Cornish woman hand rears newborn chick abandoned by its parents

  • Watch Jessie grow from a tiny chick into an adult bird.

A Cornish woman has hand-reared a baby chick that was abandoned by its parents.

Jester, fondly known as Jessie, is a Gouldian Finch who was born in an aviary at Duchy College Rosewarne in Camborne.

Her parents were young and "inexperienced", the agricultural college explained, which led to them abandoning Jessie and her sibling, who later died.

Thankfully Katrina, one of the animal care technicians, took Jessie under her wing and helped her grow into an adult finch.

Katrina said: “Hand rearing her was a challenge but because she was still alive and the other chick had passed I felt she deserved a chance.

"It's always a risk hand rearing such small altricial birds, they need to be fed little and often, they are completely helpless and rely on their parents for everything food, heat, comfort like a newborn baby.

"Being so small I started feeding her using a fine paintbrush, one mouthful was enough to fill her tiny crop."

Katrina increased the size of the paintbrush twice before Jessie was big enough to feed from a syringe.

However, raising the chick brought some unique challenges.

"At about 8 days old Jessie developed sour crop and over 3 days I had to use a cannula to draw out the undigested food and air bubbles from her crop and keep her hydrated.

"This was the only point I actually thought I may lose her. Every feed I would uncover her and think the worst, but she got over it and went from strength to strength," Katrina said.

Although Jessie started out as a silent little chick, as she grew her call got louder and louder.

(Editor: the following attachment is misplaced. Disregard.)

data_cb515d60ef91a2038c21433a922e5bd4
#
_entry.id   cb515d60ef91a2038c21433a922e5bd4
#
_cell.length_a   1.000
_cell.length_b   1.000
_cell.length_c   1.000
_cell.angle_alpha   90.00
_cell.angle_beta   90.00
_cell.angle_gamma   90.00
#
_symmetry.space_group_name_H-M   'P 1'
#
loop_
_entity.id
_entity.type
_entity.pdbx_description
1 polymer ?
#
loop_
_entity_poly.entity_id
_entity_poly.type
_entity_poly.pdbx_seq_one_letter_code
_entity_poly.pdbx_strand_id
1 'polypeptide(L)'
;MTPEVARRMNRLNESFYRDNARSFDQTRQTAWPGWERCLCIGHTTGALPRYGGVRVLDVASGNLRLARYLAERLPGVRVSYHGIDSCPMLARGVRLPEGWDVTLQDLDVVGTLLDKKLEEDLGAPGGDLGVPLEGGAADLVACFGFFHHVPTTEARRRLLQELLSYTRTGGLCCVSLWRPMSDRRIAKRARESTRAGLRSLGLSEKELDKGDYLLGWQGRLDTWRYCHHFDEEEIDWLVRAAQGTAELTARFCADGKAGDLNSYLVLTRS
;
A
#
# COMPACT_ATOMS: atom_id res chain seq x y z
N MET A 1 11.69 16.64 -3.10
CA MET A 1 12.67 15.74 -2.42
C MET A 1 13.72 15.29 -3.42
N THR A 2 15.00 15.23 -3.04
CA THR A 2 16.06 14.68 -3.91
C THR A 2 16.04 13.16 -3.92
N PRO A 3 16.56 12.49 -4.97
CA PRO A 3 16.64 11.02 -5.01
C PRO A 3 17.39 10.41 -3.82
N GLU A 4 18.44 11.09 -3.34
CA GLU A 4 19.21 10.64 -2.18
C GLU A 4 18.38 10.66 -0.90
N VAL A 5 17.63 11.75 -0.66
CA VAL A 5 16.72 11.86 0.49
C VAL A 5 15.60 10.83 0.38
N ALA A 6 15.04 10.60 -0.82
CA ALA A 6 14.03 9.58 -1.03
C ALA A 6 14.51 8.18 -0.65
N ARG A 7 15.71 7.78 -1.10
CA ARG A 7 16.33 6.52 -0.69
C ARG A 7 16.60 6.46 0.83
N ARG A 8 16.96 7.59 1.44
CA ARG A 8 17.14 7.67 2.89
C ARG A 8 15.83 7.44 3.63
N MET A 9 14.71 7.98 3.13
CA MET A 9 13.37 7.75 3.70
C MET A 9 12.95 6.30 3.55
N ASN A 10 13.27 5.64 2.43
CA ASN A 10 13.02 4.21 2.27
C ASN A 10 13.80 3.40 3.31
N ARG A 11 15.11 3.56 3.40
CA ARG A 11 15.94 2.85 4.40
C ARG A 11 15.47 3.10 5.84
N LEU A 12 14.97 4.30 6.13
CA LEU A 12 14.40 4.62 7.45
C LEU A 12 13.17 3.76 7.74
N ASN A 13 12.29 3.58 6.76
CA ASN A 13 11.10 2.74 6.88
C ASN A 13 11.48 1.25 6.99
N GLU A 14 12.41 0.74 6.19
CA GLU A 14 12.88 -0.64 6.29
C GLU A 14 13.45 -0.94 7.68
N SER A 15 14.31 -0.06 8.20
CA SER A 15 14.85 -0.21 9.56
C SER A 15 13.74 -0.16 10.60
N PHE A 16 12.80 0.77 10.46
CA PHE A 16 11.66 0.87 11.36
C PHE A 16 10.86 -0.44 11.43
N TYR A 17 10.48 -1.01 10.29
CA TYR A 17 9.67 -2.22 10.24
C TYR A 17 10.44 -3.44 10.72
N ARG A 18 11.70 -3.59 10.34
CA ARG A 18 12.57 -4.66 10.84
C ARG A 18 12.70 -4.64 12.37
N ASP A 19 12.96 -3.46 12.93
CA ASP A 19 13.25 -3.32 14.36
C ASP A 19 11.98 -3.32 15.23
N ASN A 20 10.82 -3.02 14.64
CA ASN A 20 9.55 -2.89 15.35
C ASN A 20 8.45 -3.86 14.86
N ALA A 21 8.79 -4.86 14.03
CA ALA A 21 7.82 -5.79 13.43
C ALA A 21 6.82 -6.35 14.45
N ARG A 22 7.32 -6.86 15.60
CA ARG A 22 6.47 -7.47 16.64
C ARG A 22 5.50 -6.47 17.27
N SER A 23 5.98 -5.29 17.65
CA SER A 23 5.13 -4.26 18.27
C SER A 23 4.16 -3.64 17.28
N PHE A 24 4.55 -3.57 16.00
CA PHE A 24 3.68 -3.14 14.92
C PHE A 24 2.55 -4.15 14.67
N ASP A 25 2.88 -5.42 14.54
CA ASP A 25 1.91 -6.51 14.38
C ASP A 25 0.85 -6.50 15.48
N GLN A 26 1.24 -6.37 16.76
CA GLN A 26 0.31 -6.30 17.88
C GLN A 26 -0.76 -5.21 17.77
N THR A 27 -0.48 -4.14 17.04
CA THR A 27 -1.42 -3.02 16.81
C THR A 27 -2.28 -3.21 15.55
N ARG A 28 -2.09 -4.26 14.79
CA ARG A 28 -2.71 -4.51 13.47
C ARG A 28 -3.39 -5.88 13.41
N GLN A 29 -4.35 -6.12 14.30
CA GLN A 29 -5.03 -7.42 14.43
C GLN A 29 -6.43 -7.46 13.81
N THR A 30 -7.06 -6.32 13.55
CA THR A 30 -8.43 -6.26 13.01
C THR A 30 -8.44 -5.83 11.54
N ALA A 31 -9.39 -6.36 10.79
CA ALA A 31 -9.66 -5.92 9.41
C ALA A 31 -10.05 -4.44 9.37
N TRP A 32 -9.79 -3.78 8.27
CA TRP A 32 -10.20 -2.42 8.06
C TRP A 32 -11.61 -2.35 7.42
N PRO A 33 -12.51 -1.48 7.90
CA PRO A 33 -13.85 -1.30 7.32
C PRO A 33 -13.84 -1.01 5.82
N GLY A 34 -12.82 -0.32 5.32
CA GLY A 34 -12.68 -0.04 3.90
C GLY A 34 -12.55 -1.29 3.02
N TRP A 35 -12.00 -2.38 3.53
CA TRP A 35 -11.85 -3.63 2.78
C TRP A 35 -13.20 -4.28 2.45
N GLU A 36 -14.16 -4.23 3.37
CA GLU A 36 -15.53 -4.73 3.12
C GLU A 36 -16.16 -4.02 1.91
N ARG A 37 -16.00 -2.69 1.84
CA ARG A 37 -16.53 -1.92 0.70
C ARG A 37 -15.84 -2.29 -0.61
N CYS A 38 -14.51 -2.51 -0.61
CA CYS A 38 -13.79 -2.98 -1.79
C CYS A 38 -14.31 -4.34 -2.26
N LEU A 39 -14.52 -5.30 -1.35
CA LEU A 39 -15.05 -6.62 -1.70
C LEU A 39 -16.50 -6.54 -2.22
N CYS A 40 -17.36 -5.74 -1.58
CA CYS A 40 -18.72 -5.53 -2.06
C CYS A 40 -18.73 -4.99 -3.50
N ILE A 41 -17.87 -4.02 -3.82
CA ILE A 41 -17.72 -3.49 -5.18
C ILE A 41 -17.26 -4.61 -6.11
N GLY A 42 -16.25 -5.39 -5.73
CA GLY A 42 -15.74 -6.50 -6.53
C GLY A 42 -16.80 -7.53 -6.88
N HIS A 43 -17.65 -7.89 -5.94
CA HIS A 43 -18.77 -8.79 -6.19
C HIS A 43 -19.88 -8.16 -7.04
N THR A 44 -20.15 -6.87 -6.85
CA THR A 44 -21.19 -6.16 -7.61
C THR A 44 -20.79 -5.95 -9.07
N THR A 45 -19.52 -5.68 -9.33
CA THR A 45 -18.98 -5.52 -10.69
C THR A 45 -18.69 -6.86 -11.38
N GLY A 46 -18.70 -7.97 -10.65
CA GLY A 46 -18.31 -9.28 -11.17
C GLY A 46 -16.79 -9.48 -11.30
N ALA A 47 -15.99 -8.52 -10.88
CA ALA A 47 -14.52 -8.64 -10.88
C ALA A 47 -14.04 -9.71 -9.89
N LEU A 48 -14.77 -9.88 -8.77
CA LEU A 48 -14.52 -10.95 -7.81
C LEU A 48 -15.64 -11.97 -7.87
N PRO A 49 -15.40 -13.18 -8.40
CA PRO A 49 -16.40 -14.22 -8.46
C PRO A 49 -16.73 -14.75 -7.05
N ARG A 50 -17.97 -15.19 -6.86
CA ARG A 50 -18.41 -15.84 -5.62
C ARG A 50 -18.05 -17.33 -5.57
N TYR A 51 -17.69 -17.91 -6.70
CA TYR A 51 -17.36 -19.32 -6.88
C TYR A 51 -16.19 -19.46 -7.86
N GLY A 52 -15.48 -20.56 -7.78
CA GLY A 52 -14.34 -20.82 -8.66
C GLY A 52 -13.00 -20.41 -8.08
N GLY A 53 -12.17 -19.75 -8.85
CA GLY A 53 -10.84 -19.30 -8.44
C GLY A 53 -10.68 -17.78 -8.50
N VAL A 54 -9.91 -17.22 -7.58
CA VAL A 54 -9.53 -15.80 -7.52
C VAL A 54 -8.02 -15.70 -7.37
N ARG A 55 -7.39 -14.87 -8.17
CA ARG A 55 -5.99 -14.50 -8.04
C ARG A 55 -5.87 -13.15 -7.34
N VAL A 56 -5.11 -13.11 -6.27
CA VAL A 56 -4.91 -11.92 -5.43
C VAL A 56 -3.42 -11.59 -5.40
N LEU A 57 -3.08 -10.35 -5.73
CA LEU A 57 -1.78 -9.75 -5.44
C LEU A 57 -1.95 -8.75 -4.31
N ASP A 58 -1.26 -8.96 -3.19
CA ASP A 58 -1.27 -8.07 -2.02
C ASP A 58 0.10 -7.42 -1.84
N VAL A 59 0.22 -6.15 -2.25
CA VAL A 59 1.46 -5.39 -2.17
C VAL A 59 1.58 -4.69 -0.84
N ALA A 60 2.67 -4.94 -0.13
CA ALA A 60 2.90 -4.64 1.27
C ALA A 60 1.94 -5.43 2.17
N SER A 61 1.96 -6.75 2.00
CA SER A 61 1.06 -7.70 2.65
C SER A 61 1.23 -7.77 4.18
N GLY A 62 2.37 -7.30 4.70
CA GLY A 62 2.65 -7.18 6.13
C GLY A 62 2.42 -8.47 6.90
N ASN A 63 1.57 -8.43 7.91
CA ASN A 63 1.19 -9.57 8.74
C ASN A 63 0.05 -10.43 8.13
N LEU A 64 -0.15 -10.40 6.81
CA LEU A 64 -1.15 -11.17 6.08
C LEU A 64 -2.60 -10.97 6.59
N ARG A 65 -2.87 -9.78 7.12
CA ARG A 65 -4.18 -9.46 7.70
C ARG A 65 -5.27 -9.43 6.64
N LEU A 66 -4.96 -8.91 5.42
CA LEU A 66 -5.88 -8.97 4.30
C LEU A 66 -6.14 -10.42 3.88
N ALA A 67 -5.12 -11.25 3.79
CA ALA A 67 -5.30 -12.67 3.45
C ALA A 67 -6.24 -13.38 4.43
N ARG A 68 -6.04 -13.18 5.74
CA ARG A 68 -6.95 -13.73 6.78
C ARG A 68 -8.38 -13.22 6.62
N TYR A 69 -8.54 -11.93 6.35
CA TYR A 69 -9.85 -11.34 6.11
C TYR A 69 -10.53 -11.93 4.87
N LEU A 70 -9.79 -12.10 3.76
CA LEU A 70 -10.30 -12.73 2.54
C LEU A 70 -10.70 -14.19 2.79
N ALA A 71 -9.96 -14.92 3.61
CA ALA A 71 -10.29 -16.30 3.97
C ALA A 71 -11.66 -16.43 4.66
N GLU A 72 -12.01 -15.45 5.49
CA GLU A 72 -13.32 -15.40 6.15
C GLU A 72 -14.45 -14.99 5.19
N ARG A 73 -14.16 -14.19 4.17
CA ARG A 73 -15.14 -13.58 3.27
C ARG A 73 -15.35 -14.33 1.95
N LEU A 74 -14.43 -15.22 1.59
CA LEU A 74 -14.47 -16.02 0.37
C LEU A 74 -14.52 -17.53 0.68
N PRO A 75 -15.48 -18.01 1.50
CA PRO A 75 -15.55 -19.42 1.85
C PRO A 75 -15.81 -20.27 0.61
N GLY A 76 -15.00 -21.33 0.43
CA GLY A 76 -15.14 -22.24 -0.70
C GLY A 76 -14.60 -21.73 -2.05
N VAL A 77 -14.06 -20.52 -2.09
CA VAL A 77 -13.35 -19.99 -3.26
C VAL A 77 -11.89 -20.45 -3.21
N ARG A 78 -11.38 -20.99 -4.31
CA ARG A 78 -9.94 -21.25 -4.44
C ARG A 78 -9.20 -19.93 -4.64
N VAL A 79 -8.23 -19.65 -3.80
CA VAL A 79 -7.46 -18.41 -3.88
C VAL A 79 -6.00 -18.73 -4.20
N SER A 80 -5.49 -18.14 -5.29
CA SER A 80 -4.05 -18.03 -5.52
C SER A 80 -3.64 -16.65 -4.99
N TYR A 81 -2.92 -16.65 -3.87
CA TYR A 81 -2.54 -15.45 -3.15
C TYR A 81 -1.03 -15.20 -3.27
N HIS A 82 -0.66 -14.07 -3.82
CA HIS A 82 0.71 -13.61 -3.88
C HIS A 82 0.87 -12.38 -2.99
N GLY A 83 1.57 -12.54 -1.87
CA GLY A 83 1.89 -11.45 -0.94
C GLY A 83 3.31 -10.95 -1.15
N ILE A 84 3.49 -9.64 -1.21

She travelled to work with Katrina each day, where she could be fed and cared for by all the technicians at Duchy College.

Katrina explained: "Jester was named by my sons who thought she was always messing around, playing with anything she was strong enough to pick up. 

"Chicks being abandoned like this are uncommon at the Rosewarne aviaries however this was Jessie's parents' first clutch and they were inexperienced.

"They went on to have two more clutches with 100% success rate in rearing their chicks.

"Jester was wonderful at home, loved our Christmas tree and playing card games and tormented the dog - under supervision of course."

Although Katrina enjoyed having Jessie around, she knew that once she had grown big enough, the finch should move back into the aviary to live with other birds.

"Here she is thriving, learning to be a bird, although she still chooses a cuddle every time we do her daily duties," Katrina said.

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